becoming imgOver the holiday I also completed Michelle Obama’s Becoming. This is a much faster read and very different, though also thoroughly enjoyable. Look out for my reviews of both books over the next couple of weeks.

I’ve been putting some thought into my reading plans for 2019 this last few days and have just launched this year’s Facebook Reading Challenge. If you’d like to join us do pop over to the page to have a look at the list of themes for the year. The title for January is Beryl Bainbridge’s The Bottle Factory Outing, which I gather is very funny so I’m looking forward to starting it.

 

I’m also planning to visit the Hay Festival again this year, which I attended for the first time in 2018. I loved it so much that I now intend to make it a regular part of my annual calendar. I am lucky enough to live in Manchester where we have a fantastic literary festival every Autumn. Unfortunately, I couldn’t make any of the events last year (the speakers I wanted to see all sold out very quickly so I need to be more on the ball this time) so that will also be a priority for 2019.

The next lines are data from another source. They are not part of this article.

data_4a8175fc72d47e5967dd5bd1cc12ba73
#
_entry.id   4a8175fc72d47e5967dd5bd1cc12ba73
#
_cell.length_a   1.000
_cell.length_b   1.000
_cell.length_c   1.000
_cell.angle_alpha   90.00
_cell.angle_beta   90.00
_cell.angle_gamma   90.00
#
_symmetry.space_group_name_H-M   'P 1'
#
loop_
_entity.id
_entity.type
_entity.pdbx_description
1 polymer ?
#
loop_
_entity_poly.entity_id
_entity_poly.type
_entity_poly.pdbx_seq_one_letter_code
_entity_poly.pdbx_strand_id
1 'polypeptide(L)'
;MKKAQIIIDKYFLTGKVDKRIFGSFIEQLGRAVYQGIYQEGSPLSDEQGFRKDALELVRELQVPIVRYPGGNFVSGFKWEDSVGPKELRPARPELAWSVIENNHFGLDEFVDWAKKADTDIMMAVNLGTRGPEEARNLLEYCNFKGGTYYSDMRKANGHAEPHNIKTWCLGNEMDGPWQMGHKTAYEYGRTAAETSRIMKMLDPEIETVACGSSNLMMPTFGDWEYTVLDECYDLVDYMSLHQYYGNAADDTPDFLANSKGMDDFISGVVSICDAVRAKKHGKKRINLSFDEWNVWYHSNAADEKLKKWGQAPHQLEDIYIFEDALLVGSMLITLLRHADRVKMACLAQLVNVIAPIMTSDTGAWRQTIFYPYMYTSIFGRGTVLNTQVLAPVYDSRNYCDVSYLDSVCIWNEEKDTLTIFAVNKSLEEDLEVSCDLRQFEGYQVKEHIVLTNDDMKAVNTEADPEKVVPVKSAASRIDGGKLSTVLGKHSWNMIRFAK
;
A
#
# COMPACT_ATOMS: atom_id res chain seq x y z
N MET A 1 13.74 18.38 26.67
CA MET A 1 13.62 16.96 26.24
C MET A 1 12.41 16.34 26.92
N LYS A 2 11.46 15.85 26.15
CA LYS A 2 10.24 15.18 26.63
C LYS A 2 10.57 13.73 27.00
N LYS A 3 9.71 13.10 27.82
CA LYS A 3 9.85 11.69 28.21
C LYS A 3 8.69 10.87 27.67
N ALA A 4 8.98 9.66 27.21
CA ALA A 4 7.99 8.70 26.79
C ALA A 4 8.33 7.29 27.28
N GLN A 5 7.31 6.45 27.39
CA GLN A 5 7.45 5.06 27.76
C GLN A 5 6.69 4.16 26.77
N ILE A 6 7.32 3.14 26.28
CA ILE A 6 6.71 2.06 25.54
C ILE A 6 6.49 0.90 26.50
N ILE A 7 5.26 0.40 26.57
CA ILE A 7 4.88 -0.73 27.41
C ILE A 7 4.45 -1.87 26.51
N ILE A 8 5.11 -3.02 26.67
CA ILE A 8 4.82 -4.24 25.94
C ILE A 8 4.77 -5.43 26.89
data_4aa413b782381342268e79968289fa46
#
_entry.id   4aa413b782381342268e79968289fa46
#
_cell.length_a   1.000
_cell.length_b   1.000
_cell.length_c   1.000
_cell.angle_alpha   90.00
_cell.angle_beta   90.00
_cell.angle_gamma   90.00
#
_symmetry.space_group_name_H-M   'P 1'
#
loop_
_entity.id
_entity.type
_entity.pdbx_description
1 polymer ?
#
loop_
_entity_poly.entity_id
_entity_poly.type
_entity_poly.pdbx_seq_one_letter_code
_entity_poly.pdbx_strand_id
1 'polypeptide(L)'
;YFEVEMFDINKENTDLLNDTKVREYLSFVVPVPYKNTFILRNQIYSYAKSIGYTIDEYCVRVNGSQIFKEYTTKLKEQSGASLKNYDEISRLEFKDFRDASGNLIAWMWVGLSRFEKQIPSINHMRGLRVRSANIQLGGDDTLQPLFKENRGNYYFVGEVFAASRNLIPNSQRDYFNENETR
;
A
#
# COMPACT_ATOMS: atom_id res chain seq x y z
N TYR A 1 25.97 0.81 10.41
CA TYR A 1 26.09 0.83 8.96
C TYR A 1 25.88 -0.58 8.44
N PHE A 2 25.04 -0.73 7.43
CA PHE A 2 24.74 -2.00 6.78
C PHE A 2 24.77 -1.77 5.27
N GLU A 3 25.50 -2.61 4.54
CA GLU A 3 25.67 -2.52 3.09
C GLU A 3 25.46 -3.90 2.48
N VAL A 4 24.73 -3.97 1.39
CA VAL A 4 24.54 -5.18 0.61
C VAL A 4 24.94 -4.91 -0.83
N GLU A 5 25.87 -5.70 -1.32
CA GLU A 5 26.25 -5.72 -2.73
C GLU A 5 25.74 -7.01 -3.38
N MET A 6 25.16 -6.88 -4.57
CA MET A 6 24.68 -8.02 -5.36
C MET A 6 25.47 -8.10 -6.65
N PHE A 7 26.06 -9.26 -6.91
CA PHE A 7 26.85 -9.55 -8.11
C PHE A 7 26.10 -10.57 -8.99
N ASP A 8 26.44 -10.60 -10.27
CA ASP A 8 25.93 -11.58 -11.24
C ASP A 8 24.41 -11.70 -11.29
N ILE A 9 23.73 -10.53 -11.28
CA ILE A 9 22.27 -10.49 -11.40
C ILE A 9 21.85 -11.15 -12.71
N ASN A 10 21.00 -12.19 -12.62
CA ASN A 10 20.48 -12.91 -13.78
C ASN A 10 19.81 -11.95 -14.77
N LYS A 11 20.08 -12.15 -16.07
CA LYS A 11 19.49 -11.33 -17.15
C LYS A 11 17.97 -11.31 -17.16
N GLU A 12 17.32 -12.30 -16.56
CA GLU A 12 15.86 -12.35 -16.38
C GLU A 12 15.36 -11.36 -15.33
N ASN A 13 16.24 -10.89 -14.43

My other big goal this year is to attempt to get my own book published. I’ve been working on it for about 18 months now and finally finished the revisions to my second  draft in December. I feel it’s now time to put it in front of someone else for feedback – a terrifying prospect, but a necessary one. I feel sick even thinking about it!

I hope the year ahead will be joyfully book-filled. What a wonderful hobby we share!

What are your literary plans for 2019?